More about Serbia

Basic information
  • Currency Serbian dinar
  • Native name Србија
  • Calling code +381
  • Internet domain .rs
  • Mains voltage 230V/50Hz
  • Democracy index 6.22
Population, Area & Driving side
  • Population 6647003
  • Area 88361
  • Driving side right
History
  • Prehistory and antiquity
    Prehistory and antiquity
     
    Lepenski Vir idol, 7000 BC
     
    Vinča culture figurine, 4000–4500 BC

    Archaeological evidence of Paleolithic settlements on the territory of present-day Serbia is scarce. A fragment of a human jaw was found in Sićevo (Mala Balanica) and is believed to be up to 525,000–397,000 years old.[1]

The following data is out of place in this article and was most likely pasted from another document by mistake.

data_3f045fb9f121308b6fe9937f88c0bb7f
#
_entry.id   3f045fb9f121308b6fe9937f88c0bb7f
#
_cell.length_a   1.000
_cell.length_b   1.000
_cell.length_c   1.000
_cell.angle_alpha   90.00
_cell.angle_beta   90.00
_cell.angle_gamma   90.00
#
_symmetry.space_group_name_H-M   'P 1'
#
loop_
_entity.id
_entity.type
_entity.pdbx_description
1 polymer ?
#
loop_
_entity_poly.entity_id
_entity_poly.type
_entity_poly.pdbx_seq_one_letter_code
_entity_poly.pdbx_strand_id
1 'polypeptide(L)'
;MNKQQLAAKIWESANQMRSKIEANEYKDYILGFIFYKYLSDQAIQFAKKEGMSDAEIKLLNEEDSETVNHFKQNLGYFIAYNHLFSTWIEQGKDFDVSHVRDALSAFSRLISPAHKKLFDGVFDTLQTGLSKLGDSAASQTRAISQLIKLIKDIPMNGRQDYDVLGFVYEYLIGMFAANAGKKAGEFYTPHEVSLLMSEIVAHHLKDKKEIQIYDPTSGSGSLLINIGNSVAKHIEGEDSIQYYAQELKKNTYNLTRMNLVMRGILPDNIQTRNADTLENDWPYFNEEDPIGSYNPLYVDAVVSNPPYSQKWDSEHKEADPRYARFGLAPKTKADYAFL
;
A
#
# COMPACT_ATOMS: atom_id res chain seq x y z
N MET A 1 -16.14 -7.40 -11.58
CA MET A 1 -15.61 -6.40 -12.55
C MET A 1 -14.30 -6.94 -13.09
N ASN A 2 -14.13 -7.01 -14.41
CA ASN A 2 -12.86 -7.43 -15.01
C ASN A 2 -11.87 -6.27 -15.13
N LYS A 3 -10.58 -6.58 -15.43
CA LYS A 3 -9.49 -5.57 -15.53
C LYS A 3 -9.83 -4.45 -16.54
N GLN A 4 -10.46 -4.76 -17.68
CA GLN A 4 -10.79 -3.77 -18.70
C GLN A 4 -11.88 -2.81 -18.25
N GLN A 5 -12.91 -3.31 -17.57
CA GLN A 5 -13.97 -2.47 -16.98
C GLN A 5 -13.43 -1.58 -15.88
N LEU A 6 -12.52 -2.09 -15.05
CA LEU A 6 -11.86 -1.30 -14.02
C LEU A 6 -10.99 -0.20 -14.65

Approximately around 6,500 years BC, during the Neolithic, the Starčevo and Vinča cultures existed in the region of modern-day Belgrade. They dominated much of Southeastern Europe (as well as parts of Central Europe and Asia Minor). Several important archaeological sites from this era, including Lepenski Vir and Vinča-Belo Brdo, still exist near the banks of the Danube.[2][3]

    During the Iron Age, local tribes of Triballi, Dardani, and Autariatae were encountered by the Ancient Greeks during their cultural and political expansion into the region, from the 5th up to the 2nd century BC. The Celtic tribe of Scordisci settled throughout the area in the 3rd century BC. It formed a tribal state, building several fortifications, including their capital at Singidunum (present-day Belgrade) and Naissos (present-day Niš).